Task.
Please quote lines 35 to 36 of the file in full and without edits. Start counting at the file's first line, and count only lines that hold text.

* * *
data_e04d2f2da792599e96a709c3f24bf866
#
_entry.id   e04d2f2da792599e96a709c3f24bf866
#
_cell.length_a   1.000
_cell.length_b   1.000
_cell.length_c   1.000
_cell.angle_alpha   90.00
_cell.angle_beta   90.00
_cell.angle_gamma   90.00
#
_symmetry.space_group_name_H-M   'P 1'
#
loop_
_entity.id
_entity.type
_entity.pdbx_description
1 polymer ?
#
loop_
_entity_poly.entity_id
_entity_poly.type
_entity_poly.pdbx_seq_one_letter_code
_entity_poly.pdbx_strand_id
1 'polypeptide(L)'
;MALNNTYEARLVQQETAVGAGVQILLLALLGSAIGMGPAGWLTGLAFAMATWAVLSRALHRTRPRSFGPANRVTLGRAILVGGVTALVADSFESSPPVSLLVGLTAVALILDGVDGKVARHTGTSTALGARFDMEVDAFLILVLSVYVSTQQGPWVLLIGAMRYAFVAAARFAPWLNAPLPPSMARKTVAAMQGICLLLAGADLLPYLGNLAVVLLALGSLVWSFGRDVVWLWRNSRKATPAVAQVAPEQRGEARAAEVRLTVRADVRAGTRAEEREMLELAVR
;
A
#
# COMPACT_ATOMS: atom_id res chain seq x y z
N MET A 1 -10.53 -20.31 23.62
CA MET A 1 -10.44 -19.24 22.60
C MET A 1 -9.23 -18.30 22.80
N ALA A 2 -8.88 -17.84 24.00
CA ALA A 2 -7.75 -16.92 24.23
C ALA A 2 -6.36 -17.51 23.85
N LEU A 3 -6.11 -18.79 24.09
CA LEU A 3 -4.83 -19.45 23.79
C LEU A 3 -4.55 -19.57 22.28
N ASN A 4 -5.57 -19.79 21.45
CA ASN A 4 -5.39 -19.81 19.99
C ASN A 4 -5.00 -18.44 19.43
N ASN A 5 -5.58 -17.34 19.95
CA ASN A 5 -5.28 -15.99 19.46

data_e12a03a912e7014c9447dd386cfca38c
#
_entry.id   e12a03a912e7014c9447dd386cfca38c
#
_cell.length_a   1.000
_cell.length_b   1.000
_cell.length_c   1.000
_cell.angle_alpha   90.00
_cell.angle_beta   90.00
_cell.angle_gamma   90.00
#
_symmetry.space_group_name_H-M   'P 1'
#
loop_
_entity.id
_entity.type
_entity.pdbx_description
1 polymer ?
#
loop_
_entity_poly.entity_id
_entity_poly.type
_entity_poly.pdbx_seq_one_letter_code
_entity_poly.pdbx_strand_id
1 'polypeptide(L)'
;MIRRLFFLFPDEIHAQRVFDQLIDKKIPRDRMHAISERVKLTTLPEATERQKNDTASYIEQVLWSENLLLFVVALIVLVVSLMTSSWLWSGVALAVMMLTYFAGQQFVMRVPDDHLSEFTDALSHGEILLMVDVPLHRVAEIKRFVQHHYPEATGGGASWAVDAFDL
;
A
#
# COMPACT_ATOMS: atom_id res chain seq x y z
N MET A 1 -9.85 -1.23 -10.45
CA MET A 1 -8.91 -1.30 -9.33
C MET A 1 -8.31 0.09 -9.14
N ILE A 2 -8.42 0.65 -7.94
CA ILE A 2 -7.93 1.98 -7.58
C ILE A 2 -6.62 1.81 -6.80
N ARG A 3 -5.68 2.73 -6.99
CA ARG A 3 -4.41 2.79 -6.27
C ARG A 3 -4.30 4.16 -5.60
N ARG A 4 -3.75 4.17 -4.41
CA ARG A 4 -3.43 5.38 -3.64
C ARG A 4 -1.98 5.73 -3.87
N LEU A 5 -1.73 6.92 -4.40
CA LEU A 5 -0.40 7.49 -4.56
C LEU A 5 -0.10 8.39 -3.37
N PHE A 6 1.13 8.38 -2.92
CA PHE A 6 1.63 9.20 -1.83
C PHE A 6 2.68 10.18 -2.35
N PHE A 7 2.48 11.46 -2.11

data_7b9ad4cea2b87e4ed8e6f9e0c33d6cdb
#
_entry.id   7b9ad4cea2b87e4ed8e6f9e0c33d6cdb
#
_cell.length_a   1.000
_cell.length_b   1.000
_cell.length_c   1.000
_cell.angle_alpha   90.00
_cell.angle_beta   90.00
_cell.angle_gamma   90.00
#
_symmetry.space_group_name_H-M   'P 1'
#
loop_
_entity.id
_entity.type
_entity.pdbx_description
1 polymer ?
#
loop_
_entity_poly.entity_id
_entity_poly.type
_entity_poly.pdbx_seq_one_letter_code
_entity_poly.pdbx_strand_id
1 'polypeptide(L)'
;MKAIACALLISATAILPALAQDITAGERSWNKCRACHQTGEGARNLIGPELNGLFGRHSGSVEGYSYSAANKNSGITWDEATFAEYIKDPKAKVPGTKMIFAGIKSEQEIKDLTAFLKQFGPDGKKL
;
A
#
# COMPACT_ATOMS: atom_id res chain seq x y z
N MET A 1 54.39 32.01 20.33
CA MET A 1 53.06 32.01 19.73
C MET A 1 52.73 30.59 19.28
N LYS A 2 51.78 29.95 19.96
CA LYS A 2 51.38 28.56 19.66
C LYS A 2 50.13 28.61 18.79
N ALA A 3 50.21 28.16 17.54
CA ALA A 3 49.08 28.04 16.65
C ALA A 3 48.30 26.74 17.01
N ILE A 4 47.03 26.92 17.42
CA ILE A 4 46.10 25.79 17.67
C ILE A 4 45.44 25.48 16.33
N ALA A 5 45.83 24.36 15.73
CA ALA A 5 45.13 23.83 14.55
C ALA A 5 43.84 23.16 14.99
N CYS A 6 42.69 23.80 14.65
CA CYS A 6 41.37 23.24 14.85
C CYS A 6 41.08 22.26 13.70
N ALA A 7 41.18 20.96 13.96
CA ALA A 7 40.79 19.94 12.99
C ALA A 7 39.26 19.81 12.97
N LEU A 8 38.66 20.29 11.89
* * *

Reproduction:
CA ALA A 2 -7.75 -16.92 24.23
C ALA A 2 -6.36 -17.51 23.85